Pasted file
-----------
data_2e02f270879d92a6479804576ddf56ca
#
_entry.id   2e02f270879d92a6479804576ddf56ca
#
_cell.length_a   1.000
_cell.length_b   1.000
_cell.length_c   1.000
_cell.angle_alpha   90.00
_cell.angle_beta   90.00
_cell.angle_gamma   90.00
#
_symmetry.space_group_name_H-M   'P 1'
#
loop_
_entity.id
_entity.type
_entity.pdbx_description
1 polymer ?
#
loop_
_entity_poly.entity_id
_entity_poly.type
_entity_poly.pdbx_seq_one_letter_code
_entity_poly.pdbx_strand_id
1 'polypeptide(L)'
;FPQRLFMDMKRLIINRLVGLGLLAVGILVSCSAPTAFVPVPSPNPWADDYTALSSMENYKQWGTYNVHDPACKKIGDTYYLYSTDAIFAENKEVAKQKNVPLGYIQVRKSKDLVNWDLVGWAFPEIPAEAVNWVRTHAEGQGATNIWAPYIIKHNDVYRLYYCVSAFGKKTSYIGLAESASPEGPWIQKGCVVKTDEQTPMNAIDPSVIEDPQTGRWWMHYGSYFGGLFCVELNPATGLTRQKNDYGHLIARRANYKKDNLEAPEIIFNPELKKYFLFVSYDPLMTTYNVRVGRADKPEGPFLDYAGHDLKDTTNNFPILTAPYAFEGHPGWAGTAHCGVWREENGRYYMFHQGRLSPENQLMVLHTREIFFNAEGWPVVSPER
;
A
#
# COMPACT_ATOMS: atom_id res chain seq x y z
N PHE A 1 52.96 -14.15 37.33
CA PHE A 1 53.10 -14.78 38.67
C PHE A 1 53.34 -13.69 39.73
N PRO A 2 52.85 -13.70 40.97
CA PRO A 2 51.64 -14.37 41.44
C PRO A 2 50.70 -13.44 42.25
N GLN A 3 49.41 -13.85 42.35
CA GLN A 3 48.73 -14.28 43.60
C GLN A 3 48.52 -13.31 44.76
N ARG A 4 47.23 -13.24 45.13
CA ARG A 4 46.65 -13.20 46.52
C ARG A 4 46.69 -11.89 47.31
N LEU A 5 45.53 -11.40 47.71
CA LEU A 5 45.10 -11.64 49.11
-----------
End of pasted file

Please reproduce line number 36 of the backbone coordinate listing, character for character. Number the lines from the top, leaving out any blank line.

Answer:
C PRO A 2 50.70 -13.44 42.25